Joel Spolsky's latest essay is The Perils of Java Schools. He explains in detail why he thinks teaching computer science with Java is a bad thing. It basically comes down to not learning about pointers or recursion. He laments the state of computer science education, and fears for the entire industry as a result.
At least Joel has the good sense to start the piece by making fun of himself for griping about "kids these days". He has his knickers in a twist for no good reason.
One of the things that caught my eye about the piece was that Joel attended Penn, and discusses a course there called CSE 121. As it happens, I also went to Penn. I suspect it was a couple of years earlier than Joel, but not many. I didn't take CSE 121. I wonder if it was offered, because it doesn't sound familiar, but looks like an interesting course.
So I never had the legendary Intro To The Theory Of Programming Languages Using Lisp course that so many people find so fascinating. But I took another course that is germane to the discussion, Intro To Assembly Language.
I don't think CS students today are being taught assembly language. Should they be? I don't know. Is it useful? Yes, at the very least for debugging. Working in C++, there have been many times when dropping into disassembly in the debugger was the only way to see what was really going on. I've had debugging sessions with engineers with recent Master's degrees from MIT where I started poking around in disassembly and registers, and as far as they were concerned, I might as well have been speaking in tongues.
(Side note about the Assembly Language course at Penn: we were taught PDP-11 assembly language, and did all our work in it. The final project was to write a 6502 emulator for the PDP-11. But Penn didn't have a PDP-11; all the projects were run on a PDP-11 emulator on a Univac mainframe! Needless to say, the 6502 programs we tested our emulators with ran very slowly!)
Assembly language can be very helpful, but if you're working in Java (or Python or Ruby or PHP or Perl), there isn't much call for it. So should it be taught? Hard to say. Understanding it will definitely give you a deeper understanding of what's really going on, and many areas of software engineering still require its use. But if students don't take a semester of assembly language, they can take a semester of something else instead, something that may be more helpful in the long run. UI design? Finance? There are lots of things I never learned in college that would be handy now.
Why does Joel pick out pointers and recursion as the two gatekeeper concepts? Because he found them difficult? As Tim Bray points out, Java is perfectly adept at recursion, and concurrency may be a more important and difficult concept to master in any case. The emphasis on recursion in Lisp languages is a bit over the top, and doesn't carry into other programming cultures. Why do people think it's so important for software engineering? Don't get me wrong: I love recursion when it's the right tool for the job, but that is just not that often to warrant Joel's focus on it as a fundamental concept.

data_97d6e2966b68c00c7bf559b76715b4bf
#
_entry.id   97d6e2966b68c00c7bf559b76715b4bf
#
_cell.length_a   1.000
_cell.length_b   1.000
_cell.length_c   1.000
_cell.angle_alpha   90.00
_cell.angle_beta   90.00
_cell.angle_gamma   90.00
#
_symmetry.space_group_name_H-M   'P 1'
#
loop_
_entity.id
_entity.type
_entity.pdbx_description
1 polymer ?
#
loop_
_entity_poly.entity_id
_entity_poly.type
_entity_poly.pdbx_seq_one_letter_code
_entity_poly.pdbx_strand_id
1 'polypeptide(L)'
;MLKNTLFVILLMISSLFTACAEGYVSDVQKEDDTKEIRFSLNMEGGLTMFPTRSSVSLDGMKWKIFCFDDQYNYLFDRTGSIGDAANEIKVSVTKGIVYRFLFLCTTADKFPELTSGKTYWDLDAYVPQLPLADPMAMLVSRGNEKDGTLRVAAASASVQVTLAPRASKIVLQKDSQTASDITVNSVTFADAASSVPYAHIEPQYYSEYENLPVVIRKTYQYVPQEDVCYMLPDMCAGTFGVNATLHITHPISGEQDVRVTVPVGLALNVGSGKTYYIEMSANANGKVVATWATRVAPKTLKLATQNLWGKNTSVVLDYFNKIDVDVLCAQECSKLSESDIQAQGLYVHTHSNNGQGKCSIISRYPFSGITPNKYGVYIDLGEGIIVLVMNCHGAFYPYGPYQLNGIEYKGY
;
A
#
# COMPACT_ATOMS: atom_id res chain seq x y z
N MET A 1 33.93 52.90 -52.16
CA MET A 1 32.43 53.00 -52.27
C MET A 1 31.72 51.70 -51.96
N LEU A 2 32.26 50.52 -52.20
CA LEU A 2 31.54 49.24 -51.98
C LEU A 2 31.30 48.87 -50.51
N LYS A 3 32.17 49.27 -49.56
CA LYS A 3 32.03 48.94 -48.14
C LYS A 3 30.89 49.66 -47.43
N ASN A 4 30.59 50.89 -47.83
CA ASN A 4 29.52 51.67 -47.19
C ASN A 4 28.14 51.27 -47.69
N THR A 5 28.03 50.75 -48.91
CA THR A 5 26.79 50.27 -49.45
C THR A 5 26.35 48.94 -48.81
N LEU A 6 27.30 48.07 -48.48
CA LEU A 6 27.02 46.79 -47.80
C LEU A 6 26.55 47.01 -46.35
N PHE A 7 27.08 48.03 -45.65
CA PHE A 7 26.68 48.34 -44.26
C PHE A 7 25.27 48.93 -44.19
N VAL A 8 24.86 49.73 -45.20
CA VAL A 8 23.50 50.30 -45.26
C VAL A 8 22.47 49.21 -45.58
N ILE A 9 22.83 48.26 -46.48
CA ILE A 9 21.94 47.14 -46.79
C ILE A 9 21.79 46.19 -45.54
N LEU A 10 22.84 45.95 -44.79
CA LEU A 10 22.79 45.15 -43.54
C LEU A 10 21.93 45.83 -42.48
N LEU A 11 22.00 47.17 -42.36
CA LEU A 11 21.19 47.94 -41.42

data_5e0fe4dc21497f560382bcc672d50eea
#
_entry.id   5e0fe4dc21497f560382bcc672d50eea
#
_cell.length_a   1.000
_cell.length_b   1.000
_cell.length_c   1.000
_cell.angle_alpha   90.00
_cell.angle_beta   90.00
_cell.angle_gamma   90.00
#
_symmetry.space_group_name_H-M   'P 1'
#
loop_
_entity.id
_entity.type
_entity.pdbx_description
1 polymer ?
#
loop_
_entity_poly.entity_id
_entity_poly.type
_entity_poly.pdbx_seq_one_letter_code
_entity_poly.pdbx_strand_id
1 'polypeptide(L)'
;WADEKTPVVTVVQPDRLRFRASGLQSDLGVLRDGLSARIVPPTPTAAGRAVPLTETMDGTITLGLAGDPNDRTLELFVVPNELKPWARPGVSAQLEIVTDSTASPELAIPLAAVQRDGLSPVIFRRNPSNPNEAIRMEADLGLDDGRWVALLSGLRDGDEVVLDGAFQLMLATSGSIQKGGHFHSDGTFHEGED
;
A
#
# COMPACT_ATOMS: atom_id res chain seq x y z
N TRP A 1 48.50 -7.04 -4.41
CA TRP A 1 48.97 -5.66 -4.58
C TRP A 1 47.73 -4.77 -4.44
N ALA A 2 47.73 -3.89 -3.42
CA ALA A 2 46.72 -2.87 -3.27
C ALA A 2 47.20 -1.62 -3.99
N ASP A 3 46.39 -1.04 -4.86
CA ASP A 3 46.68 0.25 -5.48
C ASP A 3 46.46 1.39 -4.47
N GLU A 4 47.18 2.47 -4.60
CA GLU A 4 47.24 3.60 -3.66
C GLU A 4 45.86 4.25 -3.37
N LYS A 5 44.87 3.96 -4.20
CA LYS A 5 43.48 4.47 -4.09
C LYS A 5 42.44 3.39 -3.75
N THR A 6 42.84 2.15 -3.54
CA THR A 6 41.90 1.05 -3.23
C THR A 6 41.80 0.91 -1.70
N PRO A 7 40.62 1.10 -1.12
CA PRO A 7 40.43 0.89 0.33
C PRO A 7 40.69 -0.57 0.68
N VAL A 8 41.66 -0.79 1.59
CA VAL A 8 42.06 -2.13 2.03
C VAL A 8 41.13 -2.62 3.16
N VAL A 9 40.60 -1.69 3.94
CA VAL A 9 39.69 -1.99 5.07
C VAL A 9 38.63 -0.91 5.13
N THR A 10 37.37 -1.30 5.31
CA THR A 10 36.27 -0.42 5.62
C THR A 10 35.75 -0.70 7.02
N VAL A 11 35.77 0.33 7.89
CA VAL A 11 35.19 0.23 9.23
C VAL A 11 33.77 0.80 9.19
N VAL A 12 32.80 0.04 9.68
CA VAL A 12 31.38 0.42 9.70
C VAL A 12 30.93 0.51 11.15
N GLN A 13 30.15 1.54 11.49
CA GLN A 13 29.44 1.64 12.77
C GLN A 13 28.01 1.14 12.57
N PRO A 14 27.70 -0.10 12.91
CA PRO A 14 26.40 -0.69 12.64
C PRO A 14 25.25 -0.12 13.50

While we're hunting around for tough concepts that separate the men from the boys, what about the one that got Joel and I into a tussle two years ago: Exceptions. He doesn't like them, bascially, because they confuse him. Is this any different than a Java guy not liking pointers? Yes, you can avoid exceptions and use status returns, but you can also try really hard to avoid pointers. Does that mean you should? So Joel's got the concepts he likes (pointers and recursion), and laments their decline, but doesn't seem to notice that there are newer concepts that he's never caught on to, which the Java kiddies feel at home with.
Joel draws an analogy to Latin and Greek being required by universities in 1900. Good point. This is where the "kids these days" arguments always fall apart. By digging back even further into the past for helpful analogies, the old timers don't even realize the trap they are falling into. Joel didn't learn Latin or Greek at Penn, and neither did I. Neither did 99.99% of the software engineers working today. Which means Mr. 1900 would look at every single one of us and consider us unfit for professional work. But we are not. We are fit for the world we find ourselves in.
Education changes, and the world changes. Which is the cause and which the effect? Perhaps it's a bit of both. In any case, the colleges produce graduates, who go into industry, and produce software. Some will be good at it, some will not. This is how it has always been. In my experience, most of what is truly helpful in writing software didn't come out of a text book or off of a blackboard. So much of the day-to-day work of writing software is completely missing from curricula anyway, why worry about it? You want a good software engineering education? The final project should be to take some other kids' project from last year and adapt it to do something he didn't even consider. Then the result gets passed on to another kid next year. That would be an education!
The Java kiddies will learn to write software. Some of that learning will happen in college, some will happen on the job. Joel learned on Pascal, a language specifically simplified for teaching. When I started at Penn in 1980, the first course in the computer science curriculum was Introduction to Programming in, you guessed it, Pascal, because Pascal was trendy for teaching in 1980. Java is trendy now. The industry survived Pascal and its students, and it will survive Java.
And you know what? Twenty years from now, the Java kiddies will be the old timers, and they'll probably be lamenting how computer science is being taught in 2026. So it has always been, and so it will always be. Geez, old-timers these days!